JR and Gemma in Grand Prairie, winterRead Next: 7 Ways to Be Inspired at the Vancouver Outdoor Adventure & Travel Show


One half of a Canadian/British couple currently based in British Columbia, Canada. Gemma is happiest when hiking on the trail or planning the next big travel adventure.


  1. Avatar

    I hope all goes well in FSJ. We can share tips on our first proper Canadian winters! Great photos as always.


    • Gemma
      Gemma Reply

      Thanks Joe! We can compare notes on Northern Lights sightings too! And we’re still hoping you’ll drive through one day….otherwise, we’ll meet you at Liard hotsprings.

  2. Avatar

    FJS may not be inspiring but there are some great spots you can get to even for a weekend. And being together makes up for a whole lot of other possible shortcomings. I hope that you have a great winter, though it’s forecast to be a particularly easy one for us.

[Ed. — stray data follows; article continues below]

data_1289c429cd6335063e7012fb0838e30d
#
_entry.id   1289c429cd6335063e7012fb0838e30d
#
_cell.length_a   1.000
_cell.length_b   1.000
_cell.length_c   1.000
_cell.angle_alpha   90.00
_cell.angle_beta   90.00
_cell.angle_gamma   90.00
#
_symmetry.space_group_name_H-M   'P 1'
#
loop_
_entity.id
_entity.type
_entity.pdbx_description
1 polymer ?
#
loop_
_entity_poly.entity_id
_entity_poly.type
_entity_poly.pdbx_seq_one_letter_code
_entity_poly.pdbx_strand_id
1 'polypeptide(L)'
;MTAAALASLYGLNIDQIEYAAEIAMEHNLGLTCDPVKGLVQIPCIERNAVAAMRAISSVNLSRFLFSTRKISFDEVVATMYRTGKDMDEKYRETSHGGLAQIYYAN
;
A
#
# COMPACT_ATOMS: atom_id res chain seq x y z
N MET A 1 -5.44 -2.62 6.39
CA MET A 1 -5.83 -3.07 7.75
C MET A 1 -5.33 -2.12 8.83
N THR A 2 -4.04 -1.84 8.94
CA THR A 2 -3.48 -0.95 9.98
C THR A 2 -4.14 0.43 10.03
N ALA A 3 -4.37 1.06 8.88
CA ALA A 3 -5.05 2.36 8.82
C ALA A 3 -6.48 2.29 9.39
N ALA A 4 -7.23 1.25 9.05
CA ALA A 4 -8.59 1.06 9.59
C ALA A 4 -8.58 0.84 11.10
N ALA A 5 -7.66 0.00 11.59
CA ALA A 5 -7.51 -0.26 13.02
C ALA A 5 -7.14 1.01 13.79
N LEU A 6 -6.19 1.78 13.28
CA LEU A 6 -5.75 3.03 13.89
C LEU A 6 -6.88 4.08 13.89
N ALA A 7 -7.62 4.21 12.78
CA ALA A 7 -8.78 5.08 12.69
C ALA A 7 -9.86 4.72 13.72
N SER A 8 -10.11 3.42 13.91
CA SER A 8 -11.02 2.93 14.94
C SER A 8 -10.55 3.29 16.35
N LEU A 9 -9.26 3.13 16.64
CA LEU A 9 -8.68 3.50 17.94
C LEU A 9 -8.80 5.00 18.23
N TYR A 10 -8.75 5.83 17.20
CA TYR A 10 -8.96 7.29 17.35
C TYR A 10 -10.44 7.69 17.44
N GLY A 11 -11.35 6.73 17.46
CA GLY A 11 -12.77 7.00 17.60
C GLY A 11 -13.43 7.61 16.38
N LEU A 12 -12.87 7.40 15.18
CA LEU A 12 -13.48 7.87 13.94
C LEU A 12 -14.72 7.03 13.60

• Gemma
      Gemma Reply

      Hey Murray! You’re quite right, I’m looking forward to visiting Hudson’s Hope one day and a trip back up to Liard Hotsprings, to experience it in the winter. Do you have any favourite spots around here you could share? I’m also wondering what an ‘easy’ winter is since it is predicted to be -30 this weekend…sounds cold enough to me! 😉

      • Avatar

        I’m expecting -15-20 to be a “normal” day this winter. This -30 is just a blip (we’re getting it in Whitehorse, too).

        The new wind park at Dawson Creek is great in the winter. Liard Hot Springs of course, but the entire Stone Mountain – Muncho region is incredible. You can hike, snowshoe or cross-country ski forever. A bit further, but Tumbler Ridge is also worthy of a look or two.

        • Gemma
          Gemma Reply

          Are you getting a lot of snow too? It’s been snowing a lot over the last three days here.

          Tumbler Ridge is my next post so keep an eye out!

          • Avatar

            No, we have hardly any snow in Whitehorse – maybe 10 cm total, and there’s none forecast for the next week. The ski hill has their snow-maker going full blast.

  3. Pingback: Adapting to winter life in Northern BC | Off Track Travel

Write A Comment